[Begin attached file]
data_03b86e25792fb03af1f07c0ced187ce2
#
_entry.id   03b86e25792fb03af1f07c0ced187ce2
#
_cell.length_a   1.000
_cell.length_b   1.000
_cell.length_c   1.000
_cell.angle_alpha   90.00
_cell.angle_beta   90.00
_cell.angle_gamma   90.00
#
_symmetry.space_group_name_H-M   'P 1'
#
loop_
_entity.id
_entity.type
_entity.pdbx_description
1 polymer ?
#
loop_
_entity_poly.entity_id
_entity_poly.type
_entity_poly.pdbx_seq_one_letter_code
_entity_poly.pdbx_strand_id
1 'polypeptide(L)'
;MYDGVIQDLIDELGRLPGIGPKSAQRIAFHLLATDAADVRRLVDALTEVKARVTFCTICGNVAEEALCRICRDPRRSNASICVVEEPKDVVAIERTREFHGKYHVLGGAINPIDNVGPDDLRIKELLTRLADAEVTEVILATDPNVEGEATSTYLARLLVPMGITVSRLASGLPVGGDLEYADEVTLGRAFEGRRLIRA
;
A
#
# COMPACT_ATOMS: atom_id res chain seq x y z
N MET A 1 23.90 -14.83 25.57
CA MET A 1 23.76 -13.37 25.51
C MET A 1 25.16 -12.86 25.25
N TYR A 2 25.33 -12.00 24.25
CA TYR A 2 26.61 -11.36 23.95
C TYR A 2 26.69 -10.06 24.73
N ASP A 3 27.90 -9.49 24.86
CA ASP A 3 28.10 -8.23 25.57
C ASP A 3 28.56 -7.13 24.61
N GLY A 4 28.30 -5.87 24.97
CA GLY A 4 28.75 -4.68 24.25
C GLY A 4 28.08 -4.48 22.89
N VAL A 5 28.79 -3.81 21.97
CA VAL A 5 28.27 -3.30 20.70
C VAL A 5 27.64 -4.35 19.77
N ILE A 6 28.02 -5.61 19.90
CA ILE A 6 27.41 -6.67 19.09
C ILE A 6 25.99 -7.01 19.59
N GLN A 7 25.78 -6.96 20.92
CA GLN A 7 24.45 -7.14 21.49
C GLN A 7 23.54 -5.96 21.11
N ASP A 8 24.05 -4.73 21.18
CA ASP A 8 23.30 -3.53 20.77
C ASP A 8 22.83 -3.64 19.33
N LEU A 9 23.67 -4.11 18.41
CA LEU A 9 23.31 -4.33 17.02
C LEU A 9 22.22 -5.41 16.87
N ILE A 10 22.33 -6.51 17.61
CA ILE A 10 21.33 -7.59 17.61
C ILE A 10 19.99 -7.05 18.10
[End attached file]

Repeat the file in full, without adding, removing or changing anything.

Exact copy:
data_03b86e25792fb03af1f07c0ced187ce2
#
_entry.id   03b86e25792fb03af1f07c0ced187ce2
#
_cell.length_a   1.000
_cell.length_b   1.000
_cell.length_c   1.000
_cell.angle_alpha   90.00
_cell.angle_beta   90.00
_cell.angle_gamma   90.00
#
_symmetry.space_group_name_H-M   'P 1'
#
loop_
_entity.id
_entity.type
_entity.pdbx_description
1 polymer ?
#
loop_
_entity_poly.entity_id
_entity_poly.type
_entity_poly.pdbx_seq_one_letter_code
_entity_poly.pdbx_strand_id
1 'polypeptide(L)'
;MYDGVIQDLIDELGRLPGIGPKSAQRIAFHLLATDAADVRRLVDALTEVKARVTFCTICGNVAEEALCRICRDPRRSNASICVVEEPKDVVAIERTREFHGKYHVLGGAINPIDNVGPDDLRIKELLTRLADAEVTEVILATDPNVEGEATSTYLARLLVPMGITVSRLASGLPVGGDLEYADEVTLGRAFEGRRLIRA
;
A
#
# COMPACT_ATOMS: atom_id res chain seq x y z
N MET A 1 23.90 -14.83 25.57
CA MET A 1 23.76 -13.37 25.51
C MET A 1 25.16 -12.86 25.25
N TYR A 2 25.33 -12.00 24.25
CA TYR A 2 26.61 -11.36 23.95
C TYR A 2 26.69 -10.06 24.73
N ASP A 3 27.90 -9.49 24.86
CA ASP A 3 28.10 -8.23 25.57
C ASP A 3 28.56 -7.13 24.61
N GLY A 4 28.30 -5.87 24.97
CA GLY A 4 28.75 -4.68 24.25
C GLY A 4 28.08 -4.48 22.89
N VAL A 5 28.79 -3.81 21.97
CA VAL A 5 28.27 -3.30 20.70
C VAL A 5 27.64 -4.35 19.77
N ILE A 6 28.02 -5.61 19.90
CA ILE A 6 27.41 -6.67 19.09
C ILE A 6 25.99 -7.01 19.59
N GLN A 7 25.78 -6.96 20.92
CA GLN A 7 24.45 -7.14 21.49
C GLN A 7 23.54 -5.96 21.11
N ASP A 8 24.05 -4.73 21.18
CA ASP A 8 23.30 -3.53 20.77
C ASP A 8 22.83 -3.64 19.33
N LEU A 9 23.67 -4.11 18.41
CA LEU A 9 23.31 -4.33 17.02
C LEU A 9 22.22 -5.41 16.87
N ILE A 10 22.33 -6.51 17.61
CA ILE A 10 21.33 -7.59 17.61
C ILE A 10 19.99 -7.05 18.10